By John Boyce
First run 33 years ago, the GI Breeders’ Cup Classic has become the race that the American breeding industry has come to rely on as the most likely to produce a top-class sire. Its distance of 10 furlongs guarantees that its winners ought to be well placed to sire the winner of America’s other top race, the GI Kentucky Derby. In fact, this has happened only once so far in its short history when Breeders’ Cup winner Unbridled sired the 1996 Kentucky Derby winner Grindstone. Surprisingly, only five times since the inception of the Breeders’ Cup have Derby winners gone on to land the Classic. And until American Pharoah triumphed in 2015, 25 years has elapsed without a single winner of both races. Prior to that, there was a golden age. Between 1986 and 1990 all male Derby winners (Winning Colors won the 1988 renewal) went on to land the Breeders’ Cup Classic.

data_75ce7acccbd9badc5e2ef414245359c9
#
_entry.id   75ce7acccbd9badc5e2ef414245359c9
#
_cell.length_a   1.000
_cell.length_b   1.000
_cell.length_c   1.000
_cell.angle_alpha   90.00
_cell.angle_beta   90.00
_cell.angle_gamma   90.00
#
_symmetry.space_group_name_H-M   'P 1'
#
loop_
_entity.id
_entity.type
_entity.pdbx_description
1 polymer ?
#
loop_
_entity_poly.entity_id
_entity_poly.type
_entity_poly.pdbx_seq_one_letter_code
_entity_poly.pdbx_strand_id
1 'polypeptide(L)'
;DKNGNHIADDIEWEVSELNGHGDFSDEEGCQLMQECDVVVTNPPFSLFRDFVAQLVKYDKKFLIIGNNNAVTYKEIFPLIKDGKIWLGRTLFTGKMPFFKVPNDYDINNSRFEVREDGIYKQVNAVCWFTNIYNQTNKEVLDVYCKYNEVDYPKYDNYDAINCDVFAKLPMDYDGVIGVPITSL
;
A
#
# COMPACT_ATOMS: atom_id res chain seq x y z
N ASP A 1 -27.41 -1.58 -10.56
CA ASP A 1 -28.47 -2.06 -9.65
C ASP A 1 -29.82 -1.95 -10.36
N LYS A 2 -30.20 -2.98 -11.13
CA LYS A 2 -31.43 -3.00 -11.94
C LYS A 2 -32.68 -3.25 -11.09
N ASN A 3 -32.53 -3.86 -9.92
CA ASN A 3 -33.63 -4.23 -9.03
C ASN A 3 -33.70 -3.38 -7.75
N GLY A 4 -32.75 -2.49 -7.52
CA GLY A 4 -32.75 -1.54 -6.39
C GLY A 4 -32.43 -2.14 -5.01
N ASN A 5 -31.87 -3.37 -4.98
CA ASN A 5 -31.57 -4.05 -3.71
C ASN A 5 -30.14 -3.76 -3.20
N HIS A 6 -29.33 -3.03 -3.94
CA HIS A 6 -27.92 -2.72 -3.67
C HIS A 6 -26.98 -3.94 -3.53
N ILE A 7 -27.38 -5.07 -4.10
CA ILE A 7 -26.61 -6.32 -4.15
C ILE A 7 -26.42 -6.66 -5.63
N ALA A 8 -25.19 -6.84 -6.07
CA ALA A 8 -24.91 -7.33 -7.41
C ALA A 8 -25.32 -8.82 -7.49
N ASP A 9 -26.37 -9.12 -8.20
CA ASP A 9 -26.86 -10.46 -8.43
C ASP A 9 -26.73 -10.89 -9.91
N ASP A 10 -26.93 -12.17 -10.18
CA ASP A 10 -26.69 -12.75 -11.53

For the record, in the 33-year period Breeders’ Cup Classic winners have sired 13,093 starters of which 1,062 have become Stakes winners. That’s a very healthy strike rate of 8.1%. In the same period, Derby winners have had 12,581 starters and 715 Stakes winners, a strike rate of 5.7%. The best sire by percentage of Stakes winners to foals to emerge from both races in the period is A. P. Indy, who won the Breeders’ Cup Classic but could conceivably have also won the Derby had he not been scratched on the morning of the race through injury when a warm favorite.